Thinking of hitting the slopes this season? You still have time to prepare.
Whole-body strength and stability are important for physical preparation in both skiing and snowboarding. Strong legs and core are essential, in addition to hamstring strength to prevent knee injuries, which are common in skiers and snowboarders.
These exercises target the lower body and core with upper body pulling and pushing movements. Stability at the knee also requires stability at the ankle, hip and pelvis, so remember to activate the gluteals (butt muscles) and keep the abs engaged during all exercises. Begin with a 10 minute warm-up either on the treadmill, bike or rowing machine.
This exercise will work on upper body and shoulder stability, abdominal and quadriceps strength. Walk out on the ball until your ankles are resting on the top of the swiss ball, engage the core and form a solid ‘plank’ with the body. Lift the hips up to form a V shape with your body and engage the abdominals, keep the knees straight and push the toes into the ball. Slowly go back to the plank position with the feet on the ball. Repeat.
Assume a mini-squat position with the cable at shoulder height, pulling arm is outstretched. Pull elbow back and squeeze the shoulder blade toward the spine on that side. Keep the lower back still and engage the abdominals.
Stand with your feet hip width apart, hands just wider than the knees grasping the barbell and keep the spine straight in this bent forward start position. Engage the abdominals and gluteals to stand upright, on return to the start position hinge from the hips and keep the spine straight. Due to this being a more complex exercise, please see a trainer or ask at your local gym for assistance when doing this for the first time.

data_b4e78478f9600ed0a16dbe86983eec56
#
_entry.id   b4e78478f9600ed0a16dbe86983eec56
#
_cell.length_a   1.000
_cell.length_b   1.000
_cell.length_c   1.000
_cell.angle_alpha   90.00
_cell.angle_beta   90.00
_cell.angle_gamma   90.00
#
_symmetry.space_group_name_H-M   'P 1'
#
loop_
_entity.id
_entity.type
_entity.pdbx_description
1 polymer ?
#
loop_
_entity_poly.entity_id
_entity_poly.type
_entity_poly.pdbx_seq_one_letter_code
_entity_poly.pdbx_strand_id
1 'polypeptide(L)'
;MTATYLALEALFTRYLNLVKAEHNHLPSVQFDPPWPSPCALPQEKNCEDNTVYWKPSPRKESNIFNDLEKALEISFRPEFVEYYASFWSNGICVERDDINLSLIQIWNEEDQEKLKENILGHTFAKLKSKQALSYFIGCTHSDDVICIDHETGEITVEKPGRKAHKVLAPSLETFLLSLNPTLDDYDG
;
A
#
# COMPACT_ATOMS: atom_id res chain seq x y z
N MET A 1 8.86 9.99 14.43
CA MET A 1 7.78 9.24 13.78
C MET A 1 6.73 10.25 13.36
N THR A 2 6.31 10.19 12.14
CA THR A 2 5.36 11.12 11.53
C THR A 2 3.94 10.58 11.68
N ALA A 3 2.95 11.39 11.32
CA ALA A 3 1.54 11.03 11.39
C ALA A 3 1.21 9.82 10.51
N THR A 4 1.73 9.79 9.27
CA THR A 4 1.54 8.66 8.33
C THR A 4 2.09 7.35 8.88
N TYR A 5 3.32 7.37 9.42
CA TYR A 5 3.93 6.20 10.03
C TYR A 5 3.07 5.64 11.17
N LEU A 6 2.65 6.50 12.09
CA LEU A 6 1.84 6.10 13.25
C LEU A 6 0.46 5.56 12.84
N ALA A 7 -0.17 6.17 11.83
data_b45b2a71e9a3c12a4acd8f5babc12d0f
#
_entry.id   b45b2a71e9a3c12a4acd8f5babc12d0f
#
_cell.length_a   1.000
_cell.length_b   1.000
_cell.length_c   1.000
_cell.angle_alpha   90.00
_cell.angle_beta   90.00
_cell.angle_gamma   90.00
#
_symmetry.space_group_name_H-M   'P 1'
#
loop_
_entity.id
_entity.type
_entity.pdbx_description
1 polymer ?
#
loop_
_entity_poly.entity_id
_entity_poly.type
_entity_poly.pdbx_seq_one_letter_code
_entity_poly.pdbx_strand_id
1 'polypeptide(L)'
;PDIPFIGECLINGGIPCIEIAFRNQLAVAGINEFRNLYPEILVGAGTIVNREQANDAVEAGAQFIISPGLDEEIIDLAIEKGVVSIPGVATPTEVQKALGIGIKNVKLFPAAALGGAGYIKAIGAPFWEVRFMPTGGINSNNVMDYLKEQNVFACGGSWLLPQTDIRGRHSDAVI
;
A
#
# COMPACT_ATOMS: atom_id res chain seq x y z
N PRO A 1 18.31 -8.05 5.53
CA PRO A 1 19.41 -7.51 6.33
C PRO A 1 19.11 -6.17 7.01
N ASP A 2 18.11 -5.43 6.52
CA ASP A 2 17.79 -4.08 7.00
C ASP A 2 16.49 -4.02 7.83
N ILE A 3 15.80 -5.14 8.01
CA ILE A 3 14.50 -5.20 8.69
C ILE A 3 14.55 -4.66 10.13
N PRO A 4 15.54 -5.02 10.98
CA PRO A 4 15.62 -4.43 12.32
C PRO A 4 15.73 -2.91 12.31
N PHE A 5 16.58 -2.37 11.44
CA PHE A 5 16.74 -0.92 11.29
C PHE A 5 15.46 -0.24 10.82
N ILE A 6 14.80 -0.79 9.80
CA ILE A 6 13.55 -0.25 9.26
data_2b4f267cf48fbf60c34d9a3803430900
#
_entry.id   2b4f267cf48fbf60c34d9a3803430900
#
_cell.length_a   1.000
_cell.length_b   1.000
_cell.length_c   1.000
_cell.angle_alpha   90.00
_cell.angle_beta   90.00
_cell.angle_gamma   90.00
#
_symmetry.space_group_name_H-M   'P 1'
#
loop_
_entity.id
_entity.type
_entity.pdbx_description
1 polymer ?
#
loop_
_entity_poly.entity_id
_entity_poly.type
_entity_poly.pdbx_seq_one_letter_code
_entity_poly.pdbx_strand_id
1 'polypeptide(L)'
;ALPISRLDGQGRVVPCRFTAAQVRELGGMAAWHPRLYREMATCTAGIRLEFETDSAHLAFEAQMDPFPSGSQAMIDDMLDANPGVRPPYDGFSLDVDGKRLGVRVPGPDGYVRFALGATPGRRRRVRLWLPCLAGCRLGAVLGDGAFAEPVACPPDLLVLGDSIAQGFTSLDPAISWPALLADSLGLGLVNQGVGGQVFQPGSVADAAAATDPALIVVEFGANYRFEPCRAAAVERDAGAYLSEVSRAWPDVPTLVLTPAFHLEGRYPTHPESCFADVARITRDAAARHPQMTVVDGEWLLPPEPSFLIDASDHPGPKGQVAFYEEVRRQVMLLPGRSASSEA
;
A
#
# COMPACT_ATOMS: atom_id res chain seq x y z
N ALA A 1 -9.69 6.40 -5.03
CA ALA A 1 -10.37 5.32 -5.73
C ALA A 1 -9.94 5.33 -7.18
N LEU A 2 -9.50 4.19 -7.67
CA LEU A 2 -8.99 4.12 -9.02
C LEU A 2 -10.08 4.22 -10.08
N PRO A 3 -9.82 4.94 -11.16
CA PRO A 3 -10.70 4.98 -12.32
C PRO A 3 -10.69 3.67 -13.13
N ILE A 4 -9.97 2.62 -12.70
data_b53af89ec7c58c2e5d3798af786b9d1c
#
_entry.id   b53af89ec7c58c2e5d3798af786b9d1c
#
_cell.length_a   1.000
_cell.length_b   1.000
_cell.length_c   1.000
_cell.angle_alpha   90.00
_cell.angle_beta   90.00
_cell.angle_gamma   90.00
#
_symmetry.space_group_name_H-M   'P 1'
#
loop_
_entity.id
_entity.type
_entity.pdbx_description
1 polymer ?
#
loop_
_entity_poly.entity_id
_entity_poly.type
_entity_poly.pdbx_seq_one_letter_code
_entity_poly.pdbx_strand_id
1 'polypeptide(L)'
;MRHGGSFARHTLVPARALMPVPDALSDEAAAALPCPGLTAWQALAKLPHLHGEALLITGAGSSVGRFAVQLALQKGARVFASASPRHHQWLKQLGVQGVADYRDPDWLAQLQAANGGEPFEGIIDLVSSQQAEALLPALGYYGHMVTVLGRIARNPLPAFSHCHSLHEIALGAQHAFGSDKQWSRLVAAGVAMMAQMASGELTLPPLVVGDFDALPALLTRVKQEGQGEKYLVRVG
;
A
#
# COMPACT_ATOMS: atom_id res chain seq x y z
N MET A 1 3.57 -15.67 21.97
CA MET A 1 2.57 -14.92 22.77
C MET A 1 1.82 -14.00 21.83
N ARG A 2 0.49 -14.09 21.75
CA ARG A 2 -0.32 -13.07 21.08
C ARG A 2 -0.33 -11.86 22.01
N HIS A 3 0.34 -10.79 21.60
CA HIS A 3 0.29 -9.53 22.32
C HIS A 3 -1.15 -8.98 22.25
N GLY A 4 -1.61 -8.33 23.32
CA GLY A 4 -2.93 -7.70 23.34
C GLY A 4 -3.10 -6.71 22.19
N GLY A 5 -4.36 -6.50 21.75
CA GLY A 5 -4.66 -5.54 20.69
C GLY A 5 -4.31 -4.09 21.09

Find your balance standing on the Bosu and assume a mini-squat position, keep the trunk upright and extend the weight and arms out in front of you. Keep the hips facing straight ahead as you rotate your upper body to the left aiming to move approximately 90°. Only go as far as you feel comfortable and have control of your lower back.
TRX single leg push up 3x 8–12 reps
Adjust the straps to a long position so the foot straps are about 3 inches off the ground. Grasping the handles assume the position as shown with the elbows straightened, lift one leg off the ground, keep the hips neutral and avoid twisting the trunk. Lowering into the straps bending the elbows then perform a chest press by straightening the elbows and moving back to the starting position.
Sitting plyometric jump 3x 8–12 reps
Start by sitting on a box which allows your hips to be level with your knees or slightly higher. Choose boxes that are lower initially until you get the technique right. Lean forward on the box with your arms behind you to use as momentum to help you jump up onto the box in front. Land gently and with control.
A specialist in exercise rehabilitation and chronic disease management, Kristina Jessup, Sport and Rehab Consultant at UniRec, uses “exercise as medicine”. Trained to provide carefully tailored exercise programs for people from all walks of life and particularly those who may have struggled with exercise in the past; have particular limitations which prevent them from exercising, or those that simply don’t know where to start, Kristina has a wealth of experience spanning eight years and provides expert advice in chronic disease management and musculoskeletal rehabilitation.